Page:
Wandering Whistling-Duck Dendrocygna arcuata

Common name: Wandering Whistling-Duck

Scientific name: Dendrocygna arcuata

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Distribution and habitat: Wandering Whistling-Ducks are found in northern and eastern Australia. They live in lagoons, swamps and flooded grasslands. They prefer deep waters where they can find plenty of water plants and insects.

Feeding: The Wandering Whistling-Duck eats water plants and seeds. It also eats grasses, the bulbs of water plants, insects and small water animals. Wandering Whistling-Ducks feed in a flock.

Breeding: Wandering Whistling-Ducks breed from January to April. The nest is a scrape in the ground lined with grasses. It is hidden in tall plants. The female lays 7 to 15 eggs. The chicks hatch after 30 days.

Did you know? Wandering Whistling-Ducks whistle while they fly.

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Little Penguin Eudyptula minor

Common Name:  Little Penguin

Scientific Name: Eudyptula minor

 Wiki Little Penguin 1

Distribution and habitat: Little Penguins are found along the southern edge of Australia, including Tasmania. They also live in New Zealand and the Chatham Islands. They live in seas with water temperatures of 13 – 20oC.

Feeding: The Little Penguin eats small schooling fishes, squids and krill. It catches and swallows its prey underwater.

Breeding: Little Penguins breed from August to February at Phillip Island and April to December in Western Australia. The nest is a burrow in a sand dune. The female lays 2 eggs. The chicks hatch after 36 days and leave the nest after 56 – 63 days.

Did you know? Little Penguins are the only penguins that breed on the Australian mainland.

*photo courtesy of Wikimedia Commons

Australasian Grebe Tachybaptus novaehollandiae

Common Name:  Australasian Grebe

Scientific Name: Tachybaptus novaehollandiae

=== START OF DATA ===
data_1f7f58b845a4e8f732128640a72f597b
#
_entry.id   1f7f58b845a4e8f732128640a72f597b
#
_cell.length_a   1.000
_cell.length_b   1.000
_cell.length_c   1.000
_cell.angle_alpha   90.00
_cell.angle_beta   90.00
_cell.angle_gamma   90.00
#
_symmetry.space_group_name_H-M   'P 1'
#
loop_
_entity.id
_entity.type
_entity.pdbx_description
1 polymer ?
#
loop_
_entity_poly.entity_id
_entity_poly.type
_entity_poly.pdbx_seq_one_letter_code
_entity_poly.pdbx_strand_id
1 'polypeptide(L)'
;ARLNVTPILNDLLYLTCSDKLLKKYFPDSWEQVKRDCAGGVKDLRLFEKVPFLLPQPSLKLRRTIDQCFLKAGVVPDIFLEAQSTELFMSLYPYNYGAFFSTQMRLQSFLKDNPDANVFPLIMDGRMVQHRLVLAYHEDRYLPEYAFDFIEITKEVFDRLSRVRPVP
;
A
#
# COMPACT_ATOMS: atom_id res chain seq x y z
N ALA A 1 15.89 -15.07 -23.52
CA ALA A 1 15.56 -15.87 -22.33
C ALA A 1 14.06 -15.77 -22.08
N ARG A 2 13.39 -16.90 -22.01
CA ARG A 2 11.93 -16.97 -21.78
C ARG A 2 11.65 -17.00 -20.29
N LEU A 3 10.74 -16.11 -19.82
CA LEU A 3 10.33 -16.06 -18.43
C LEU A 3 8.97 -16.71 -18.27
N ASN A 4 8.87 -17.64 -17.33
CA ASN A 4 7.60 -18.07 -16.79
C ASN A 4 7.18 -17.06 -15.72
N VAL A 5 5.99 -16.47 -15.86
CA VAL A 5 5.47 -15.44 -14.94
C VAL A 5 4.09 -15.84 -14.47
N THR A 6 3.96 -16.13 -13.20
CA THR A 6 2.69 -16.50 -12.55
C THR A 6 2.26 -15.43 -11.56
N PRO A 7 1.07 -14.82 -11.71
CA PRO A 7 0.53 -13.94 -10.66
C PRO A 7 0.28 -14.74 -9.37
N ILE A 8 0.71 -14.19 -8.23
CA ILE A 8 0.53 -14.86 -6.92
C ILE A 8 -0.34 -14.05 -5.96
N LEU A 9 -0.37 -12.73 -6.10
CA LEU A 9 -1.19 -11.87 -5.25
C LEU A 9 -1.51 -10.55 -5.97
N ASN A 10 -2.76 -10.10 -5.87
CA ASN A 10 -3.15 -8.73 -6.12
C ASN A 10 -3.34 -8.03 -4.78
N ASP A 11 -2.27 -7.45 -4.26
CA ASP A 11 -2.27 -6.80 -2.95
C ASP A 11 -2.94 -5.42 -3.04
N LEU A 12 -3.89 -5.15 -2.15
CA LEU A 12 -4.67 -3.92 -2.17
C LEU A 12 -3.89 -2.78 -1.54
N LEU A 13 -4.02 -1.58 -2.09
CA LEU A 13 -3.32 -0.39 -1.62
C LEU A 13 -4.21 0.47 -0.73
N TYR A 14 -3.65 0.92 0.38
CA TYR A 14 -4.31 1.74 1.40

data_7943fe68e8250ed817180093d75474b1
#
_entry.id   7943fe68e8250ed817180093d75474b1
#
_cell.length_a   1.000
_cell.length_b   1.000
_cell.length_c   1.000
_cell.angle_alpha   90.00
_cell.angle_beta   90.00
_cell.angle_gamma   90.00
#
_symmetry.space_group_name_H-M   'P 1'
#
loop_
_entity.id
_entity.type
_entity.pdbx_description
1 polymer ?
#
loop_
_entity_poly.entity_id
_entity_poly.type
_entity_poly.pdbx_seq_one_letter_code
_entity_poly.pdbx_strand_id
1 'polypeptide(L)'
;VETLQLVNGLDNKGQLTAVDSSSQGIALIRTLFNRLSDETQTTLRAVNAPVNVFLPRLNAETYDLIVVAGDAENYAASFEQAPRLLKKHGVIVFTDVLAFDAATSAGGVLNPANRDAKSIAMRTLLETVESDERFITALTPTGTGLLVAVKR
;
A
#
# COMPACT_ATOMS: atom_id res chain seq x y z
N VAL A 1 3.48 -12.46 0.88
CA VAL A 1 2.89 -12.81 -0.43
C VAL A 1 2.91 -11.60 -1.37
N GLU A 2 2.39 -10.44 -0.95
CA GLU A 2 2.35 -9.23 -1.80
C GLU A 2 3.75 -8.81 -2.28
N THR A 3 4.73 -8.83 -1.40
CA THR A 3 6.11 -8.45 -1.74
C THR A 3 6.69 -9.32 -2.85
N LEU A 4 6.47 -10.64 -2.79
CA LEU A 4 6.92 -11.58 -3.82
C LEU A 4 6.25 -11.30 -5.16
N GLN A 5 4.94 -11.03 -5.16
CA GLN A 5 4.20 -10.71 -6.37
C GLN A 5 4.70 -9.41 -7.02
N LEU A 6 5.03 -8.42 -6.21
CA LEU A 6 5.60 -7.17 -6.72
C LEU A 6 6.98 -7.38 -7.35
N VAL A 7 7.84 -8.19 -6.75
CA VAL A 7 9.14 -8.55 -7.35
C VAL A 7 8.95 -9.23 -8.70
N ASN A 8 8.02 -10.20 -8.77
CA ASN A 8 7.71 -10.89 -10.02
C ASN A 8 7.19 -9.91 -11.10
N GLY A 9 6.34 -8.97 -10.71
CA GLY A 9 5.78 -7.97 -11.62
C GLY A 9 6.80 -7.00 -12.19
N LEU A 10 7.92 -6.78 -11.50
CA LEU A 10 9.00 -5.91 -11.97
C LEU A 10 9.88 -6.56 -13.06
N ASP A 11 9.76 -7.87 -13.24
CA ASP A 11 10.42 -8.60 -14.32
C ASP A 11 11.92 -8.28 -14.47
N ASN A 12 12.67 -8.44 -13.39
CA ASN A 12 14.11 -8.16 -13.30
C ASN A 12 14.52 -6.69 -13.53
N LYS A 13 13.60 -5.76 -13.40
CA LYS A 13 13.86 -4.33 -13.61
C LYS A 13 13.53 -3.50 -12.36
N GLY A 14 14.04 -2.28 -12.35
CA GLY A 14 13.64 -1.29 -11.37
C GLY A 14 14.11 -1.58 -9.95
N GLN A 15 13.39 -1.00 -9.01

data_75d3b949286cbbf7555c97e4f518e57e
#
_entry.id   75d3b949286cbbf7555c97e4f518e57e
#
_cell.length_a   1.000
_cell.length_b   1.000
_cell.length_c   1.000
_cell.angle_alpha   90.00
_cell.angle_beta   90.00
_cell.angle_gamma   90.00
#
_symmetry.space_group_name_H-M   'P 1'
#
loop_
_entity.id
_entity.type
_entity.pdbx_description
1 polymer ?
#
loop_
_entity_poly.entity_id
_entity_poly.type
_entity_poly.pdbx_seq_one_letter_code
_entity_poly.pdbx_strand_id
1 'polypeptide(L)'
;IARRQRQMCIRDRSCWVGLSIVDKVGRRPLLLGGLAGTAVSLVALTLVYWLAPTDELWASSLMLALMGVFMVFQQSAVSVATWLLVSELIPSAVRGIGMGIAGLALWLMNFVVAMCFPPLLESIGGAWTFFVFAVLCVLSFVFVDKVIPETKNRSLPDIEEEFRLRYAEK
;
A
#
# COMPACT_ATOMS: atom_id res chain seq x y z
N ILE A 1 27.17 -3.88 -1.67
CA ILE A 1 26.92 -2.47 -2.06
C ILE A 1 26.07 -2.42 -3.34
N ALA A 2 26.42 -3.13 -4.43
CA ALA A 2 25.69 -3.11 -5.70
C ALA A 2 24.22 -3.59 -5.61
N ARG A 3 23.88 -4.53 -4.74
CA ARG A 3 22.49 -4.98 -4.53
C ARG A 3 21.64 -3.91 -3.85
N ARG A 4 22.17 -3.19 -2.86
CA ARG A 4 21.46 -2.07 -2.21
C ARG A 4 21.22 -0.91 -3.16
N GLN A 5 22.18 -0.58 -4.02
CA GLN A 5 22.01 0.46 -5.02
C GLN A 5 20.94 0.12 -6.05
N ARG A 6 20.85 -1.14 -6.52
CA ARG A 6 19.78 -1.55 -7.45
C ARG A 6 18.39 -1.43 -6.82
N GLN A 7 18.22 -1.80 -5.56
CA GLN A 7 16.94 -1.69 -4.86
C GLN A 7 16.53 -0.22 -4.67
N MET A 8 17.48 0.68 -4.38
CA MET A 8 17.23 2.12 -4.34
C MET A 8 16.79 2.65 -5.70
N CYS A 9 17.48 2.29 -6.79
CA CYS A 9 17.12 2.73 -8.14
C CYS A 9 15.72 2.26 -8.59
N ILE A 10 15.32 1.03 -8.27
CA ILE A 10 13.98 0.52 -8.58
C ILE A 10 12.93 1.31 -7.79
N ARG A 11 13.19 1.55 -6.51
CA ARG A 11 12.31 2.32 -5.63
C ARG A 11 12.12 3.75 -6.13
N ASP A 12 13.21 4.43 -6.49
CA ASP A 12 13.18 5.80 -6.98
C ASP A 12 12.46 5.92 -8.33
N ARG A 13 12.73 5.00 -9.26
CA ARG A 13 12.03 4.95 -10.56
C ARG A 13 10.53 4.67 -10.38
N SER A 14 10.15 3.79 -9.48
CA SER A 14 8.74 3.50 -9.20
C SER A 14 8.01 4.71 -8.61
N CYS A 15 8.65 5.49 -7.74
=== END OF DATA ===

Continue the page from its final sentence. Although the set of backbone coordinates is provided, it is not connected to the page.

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Distribution and habitat: Australasian Grebes are found all over Australia. They live in ponds, lakes and rivers.

Feeding: An Australasian Grebe eats water insects and small fishes. It catches prey by diving underwater or takes food from the surface of the water.

Breeding: Australasian Grebes breed between September and January in the south and January and April in the north. The nest is a floating mound of plants attached to an underwater branch or reed. The female lays 4 or 5 eggs. The chicks hatch after 23 days and swim soon after hatching.

Did you know? Australasian Grebes eat their own feathers and feed them to their chicks. They may do this to prevent injury from sharp fish bones.

Tawny Frogmouth Podargus strigoides

Common Name: Tawny Frogmouth

Scientific Name: Podargus strigoides

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Distribution and habitat: Tawny Frogmouths are found all over Australia, including Tasmania. They live in most places, except thick rainforests and treeless deserts.

Feeding: The Tawny Frogmouth eats insects, worms, slugs, snails, frogs, reptiles, birds and small mammals. It sits on a branch or post and pounces on prey. It also catches insects in flight.

Breeding: Tawny Frogmouths breed from August to December. The nest is a loose platform of sticks on the horizontal fork of a tree branch.  The female lays 2 or 3 eggs. The chicks hatch after 28 – 30 days and leave the nest after 27 – 31 days.

Did you know? During the day, Tawny Frogmouths stand still and close their eyes to blend in with tree branches.

Laughing Kookaburra Dacelo novaeguineae

Common Name: Laughing Kookaburra

Scientific Name: Dacelo novaeguineae

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Distribution and habitat: Kookaburras are found in eastern Australia, Tasmania and south-western Western Australia. They live in forests, woodlands, parks and gardens.

Feeding: A kookaburra eats insects, worms, crustaceans, frogs, lizards, snakes, birds and mammals. It sits on a perch and pounces on prey. It eats small prey whole and bashes large prey against the ground or a branch.

Breeding: Kookaburras breed from August to January. They nest in a hole in a tree or a termite nest in a tree. The female lays 2 or 3 eggs. The chicks hatch after 24 days and leave the nest after 35 days.